The debate about creationism does not, as John Kelleher implies, pit science against religion.
The debate is growing because of the scientific issues which lie at its roots and will come out in the open, since truth always does.
Far from creationist arguments appealing, as Mr Kelleher states, to those who "largely reject science", some of the leading proponents of intelligent design are keen scientists in their own fields. Ideas within science take hold when the evidence and cogent reasoning supports them. For instance, no creationist doubts natural selection (despite the straw man raised by the Royal Society recently in this regard): the artificial equivalent has shown for millennia that changes happen within kinds.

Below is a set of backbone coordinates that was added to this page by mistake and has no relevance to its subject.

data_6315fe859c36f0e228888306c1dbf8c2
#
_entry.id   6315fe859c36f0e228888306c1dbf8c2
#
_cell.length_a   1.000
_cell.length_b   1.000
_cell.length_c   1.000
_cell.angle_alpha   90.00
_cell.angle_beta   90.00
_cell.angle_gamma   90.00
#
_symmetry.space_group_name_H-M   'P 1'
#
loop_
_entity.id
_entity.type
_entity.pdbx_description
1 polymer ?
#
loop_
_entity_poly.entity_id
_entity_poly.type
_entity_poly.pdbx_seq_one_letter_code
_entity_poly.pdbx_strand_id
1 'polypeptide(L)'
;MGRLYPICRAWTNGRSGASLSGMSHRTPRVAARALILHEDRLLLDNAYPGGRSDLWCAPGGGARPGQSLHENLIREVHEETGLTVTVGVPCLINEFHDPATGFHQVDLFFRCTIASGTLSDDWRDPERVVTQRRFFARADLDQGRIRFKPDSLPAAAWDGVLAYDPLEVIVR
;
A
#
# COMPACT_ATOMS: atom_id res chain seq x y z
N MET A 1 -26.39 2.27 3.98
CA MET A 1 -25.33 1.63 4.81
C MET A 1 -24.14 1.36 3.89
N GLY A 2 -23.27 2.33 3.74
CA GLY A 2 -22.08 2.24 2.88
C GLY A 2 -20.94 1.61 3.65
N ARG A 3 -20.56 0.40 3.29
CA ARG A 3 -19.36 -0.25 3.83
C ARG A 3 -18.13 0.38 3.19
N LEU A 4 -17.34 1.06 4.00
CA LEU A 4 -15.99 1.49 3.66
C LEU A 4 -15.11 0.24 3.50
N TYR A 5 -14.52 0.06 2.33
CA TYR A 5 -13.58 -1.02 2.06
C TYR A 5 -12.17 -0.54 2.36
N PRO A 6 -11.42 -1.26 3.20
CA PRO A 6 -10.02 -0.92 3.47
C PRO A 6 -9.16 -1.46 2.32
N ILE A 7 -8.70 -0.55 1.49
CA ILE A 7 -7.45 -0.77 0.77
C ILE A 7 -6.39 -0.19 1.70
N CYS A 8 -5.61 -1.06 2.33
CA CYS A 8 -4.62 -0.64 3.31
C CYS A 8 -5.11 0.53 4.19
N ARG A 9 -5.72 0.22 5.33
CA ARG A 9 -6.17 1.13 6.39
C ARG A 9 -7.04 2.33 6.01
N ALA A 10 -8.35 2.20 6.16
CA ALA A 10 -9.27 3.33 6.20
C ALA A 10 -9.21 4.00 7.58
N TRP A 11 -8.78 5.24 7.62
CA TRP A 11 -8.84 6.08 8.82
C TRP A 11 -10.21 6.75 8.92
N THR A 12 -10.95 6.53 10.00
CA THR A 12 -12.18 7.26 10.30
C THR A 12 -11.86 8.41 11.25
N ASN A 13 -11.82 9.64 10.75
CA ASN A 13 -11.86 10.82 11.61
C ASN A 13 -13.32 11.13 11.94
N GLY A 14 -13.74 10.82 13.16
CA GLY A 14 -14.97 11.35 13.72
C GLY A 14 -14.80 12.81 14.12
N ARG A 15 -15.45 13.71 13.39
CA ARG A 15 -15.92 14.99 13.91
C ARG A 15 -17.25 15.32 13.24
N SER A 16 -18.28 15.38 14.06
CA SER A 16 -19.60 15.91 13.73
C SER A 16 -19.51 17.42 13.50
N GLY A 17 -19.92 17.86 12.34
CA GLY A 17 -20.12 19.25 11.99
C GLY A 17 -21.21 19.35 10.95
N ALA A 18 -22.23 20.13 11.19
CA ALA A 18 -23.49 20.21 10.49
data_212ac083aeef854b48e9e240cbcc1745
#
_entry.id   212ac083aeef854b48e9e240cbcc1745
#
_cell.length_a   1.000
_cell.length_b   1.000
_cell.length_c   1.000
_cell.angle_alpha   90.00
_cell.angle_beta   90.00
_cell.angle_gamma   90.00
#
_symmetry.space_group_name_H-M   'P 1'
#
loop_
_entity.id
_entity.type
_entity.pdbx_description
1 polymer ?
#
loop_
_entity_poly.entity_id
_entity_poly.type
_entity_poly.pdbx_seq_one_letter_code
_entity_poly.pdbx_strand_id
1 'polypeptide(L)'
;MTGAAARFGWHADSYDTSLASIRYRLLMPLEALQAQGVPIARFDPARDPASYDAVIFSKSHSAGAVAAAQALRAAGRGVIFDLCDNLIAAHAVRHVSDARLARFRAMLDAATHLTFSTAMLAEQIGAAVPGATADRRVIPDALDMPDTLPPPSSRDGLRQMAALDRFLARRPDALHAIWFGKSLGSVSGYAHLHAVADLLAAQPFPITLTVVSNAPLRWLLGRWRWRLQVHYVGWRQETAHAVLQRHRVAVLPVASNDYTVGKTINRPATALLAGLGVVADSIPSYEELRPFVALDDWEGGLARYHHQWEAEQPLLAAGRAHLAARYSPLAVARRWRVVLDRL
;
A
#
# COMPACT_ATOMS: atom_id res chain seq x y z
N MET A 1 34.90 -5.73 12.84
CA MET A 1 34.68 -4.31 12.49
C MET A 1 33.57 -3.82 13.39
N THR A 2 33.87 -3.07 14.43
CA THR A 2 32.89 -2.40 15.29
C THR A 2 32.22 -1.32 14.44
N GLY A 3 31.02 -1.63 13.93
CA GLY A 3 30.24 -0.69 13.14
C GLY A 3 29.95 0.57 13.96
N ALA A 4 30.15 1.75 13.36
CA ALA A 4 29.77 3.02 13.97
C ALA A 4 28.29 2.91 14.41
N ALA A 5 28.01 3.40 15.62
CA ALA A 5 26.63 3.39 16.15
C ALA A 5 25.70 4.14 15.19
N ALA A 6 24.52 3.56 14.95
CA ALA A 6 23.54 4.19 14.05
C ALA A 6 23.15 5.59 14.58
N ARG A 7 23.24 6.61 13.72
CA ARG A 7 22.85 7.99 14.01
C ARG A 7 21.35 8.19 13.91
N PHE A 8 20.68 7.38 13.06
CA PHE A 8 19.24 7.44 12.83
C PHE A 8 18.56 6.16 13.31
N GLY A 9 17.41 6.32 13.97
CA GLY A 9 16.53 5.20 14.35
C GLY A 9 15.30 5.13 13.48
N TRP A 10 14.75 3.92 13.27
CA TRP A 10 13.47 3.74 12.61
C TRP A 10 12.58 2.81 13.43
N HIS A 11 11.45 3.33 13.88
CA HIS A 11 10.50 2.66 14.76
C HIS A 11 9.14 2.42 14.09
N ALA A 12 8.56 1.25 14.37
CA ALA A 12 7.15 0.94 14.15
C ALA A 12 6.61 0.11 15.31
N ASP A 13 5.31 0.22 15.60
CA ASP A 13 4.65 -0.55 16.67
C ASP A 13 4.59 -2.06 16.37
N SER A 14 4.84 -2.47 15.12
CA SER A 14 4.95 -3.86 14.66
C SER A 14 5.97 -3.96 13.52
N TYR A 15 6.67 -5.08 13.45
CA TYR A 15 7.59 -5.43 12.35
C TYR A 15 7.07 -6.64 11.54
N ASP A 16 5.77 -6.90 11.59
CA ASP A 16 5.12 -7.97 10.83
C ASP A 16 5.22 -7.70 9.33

But never has anyone proven the concept of common descent. Dogs do not change into cats, neither do pigeons change into eagles. Consequently, the rise of the design hypothesis in science as a testable thesis which fits so well with the experimental scientific facts cannot be stopped, precisely because it is good science. There is no doubt that students should be encouraged to consider the design alternative to molecules to man evolution.
It was Victor Hugo who said "One resists the invasion of armies; one does not resist the invasion of ideas".
A C McIntosh
Professor of thermodynamics and combustion theory, University of Leeds